Former radio announcer Jay Tope runs with the big dogs in his race for mayor
Jay Tope, the latest candidate for mayor, was stationed at Lackland Air Force Base in the early 1990s, when KISS-FM changed its format to oldies music.
The radio station launched one of those endless contests in which listeners have to call and do silly things to get their voices heard on the radio. Tope entered a contest offering someone a chance to be an on-air sports reporter for a day, and won. "I called in and did a comic piece, the next day I was a sports reporter. They called me back, and the next day became next week, until I was hired, and did morning sports and weekends."
After stints on Magic 105, Tope moved on to the short-lived KPAZ in 1997, "doing positive radio" as the morning host. He then joined KTSA AM as assignments editor and traffic reporter, until 2003 when the station was purchased by Infinity Broadcasting, and changed its on-air personality lineup. Tope left before he was told to hit the road.
"You saw the writing on the wall," Tope says.
The writing on the wall also says that Tope hasn't much of a chance to win the mayor's race, but the born-again Christian and registered Republican contends he can beat his better-known opponents: former District Judge Phil Hardberger, City Councilmen Julián Castro and Carroll Schubert.
"When I decided to run for mayor, it wasn't something where I thought 'This would be cool.' I had already thought about getting involved in politics. The main reason to run for office is I love this city."
He says if other candidates "are not passionate about the city, they don't need to be in the mayor's race. I looked for a suitable candidate to vote for, and I didn't see one, so I decided to put my head on the chopping block."
Tope hails from Tucson, Arizona, but his father once lived in San Antonio, and the family moved here in 1976. Tope spent two years at Holmes High School and then returned to Tucson.
"I fell in love with this city. San Antonio is a cultural mecca, and I love that and want to be part of it."
Tope, 40, has been married to his wife, Linda, for 11 years. They have a daughter, Selina, 10, who has a serious heart defect.
Her heart has only two valves, and is located inside the right cavity of her chest. Tope calls her the "miracle girl," who has undergone numerous open-heart surgeries, and has to consult with a pediatric heart specialist every three to four months. "She is a source of inspiration. When I think things are going bad in my life, I think about Selina."
Tope was raised Lutheran, but as his daughter grew up and faced her health condition, he became a born-again Christian. "Would it `religion` influence my decisions at City Hall? More in morality than anything."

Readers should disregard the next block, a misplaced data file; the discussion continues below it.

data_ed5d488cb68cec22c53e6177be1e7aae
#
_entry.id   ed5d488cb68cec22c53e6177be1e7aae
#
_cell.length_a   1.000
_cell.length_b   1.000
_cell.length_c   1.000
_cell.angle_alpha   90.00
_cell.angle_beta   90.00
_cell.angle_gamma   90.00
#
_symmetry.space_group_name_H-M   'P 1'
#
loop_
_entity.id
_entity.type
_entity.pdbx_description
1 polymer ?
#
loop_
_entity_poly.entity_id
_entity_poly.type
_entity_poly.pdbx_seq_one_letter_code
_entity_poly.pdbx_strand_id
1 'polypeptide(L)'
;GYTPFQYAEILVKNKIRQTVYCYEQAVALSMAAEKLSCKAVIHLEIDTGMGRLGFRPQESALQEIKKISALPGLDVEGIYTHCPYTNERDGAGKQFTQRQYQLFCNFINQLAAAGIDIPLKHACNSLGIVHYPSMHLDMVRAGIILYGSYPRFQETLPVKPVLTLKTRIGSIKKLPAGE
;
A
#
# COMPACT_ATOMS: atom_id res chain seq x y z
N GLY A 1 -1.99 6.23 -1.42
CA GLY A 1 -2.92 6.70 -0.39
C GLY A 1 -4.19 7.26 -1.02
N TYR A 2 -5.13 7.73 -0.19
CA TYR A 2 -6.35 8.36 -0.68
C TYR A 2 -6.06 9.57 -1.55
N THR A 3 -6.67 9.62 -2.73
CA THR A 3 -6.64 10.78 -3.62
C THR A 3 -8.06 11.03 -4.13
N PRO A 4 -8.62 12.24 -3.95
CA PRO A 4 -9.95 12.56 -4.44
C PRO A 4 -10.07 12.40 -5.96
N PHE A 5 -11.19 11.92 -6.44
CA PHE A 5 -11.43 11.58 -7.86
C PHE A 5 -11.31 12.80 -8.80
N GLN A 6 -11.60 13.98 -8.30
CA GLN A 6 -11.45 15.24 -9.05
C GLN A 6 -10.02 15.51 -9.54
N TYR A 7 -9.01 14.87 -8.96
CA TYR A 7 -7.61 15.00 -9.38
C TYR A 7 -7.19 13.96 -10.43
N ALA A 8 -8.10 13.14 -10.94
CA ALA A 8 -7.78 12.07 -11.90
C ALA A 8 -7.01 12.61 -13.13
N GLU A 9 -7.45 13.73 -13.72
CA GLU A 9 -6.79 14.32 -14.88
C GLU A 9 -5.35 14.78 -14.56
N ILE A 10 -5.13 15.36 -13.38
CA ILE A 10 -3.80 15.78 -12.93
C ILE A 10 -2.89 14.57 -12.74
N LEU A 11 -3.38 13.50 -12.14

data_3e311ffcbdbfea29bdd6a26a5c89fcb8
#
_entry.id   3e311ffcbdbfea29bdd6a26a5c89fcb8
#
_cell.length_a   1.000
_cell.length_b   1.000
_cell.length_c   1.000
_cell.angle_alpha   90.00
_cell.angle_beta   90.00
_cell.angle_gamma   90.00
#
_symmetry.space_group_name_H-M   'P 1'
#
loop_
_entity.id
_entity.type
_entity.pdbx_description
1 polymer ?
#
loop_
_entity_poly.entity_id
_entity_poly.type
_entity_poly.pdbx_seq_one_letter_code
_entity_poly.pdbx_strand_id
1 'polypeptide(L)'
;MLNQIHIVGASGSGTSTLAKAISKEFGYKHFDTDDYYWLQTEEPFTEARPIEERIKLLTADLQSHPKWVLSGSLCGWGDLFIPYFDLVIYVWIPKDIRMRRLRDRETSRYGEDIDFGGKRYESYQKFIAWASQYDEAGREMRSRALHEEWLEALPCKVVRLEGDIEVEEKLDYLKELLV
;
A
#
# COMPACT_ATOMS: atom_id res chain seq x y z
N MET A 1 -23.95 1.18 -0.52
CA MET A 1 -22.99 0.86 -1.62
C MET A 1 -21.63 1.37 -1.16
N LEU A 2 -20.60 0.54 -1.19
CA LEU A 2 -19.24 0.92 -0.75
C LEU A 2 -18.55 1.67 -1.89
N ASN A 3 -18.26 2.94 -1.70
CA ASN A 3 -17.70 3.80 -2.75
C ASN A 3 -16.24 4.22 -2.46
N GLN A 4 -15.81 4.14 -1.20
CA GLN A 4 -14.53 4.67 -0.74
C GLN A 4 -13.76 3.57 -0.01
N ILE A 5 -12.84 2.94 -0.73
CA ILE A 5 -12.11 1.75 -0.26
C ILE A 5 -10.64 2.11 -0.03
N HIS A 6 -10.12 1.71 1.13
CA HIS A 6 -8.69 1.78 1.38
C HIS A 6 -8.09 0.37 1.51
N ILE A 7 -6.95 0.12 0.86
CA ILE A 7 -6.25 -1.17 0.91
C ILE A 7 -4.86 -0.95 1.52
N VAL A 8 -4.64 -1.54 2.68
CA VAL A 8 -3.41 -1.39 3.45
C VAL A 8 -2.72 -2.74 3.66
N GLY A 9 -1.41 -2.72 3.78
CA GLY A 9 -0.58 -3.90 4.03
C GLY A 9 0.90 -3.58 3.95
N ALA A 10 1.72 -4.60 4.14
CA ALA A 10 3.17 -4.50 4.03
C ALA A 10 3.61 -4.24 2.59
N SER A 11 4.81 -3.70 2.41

Yet, morality can influence the arts, as it did in 1997, when City Council unanimously voted to defund the Esperanza Center because it featured a gay/lesbian film festival. Nonetheless, Tope promises that he "will not cut arts spending. Art is part of the culture of San Antonio and is part of what makes this city great." Tope says he has visited an art exhibit at the Esperanza, and contends that even if he is "disgusted" by what he sees, he would defend that group's right to display what they consider art.
He says he also would give preferential treatment to local businesses in awarding contracts, referring to City Hall's recent move to take away the Tower of the Americas food service contract from locally owned Hasslocher family enterprises, and award it to Houston-based Landry's Restaurants. Tope also says he would grant no tax breaks for businesses to relocate to San Antonio. "We sell ourselves short as a city that is desperate to get outside business, and we say 'tell us what tax breaks you want.' Toyota is great, but we're in a situation where we let Toyota dictate to us."
Tope says the people he meets all over town consider him a political outsider, and "some consider me a fringe candidate, but it's a long way until May."
Hardberger says of Tope, "I like him, he's a nice guy, but I don't think he's qualified to be mayor. I don't doubt he would do the best job he could do."
Tope believes he will still be standing after the May 7 election, and has a good chance going into the runoff. And he believes he can win by raising only about $5,000. "People might think I'm crazy, but I could win by getting out into the community. I'm targeting residents that haven't been voting out of disgust with City Hall. If I could get 10 to 15 percent of them to the polls ... All I need to do is get into a runoff, then people will see that the political outsider has a chance."
The radio personality acknowledges there would be a "large learning curve" in the first few months of office, but he would try to learn to meet the demands of the office.
"Day One of a Jay Tope mayoralty, that door comes off between the mayor's office and the city manager's office. I want to know what's going on." •
By Michael Cary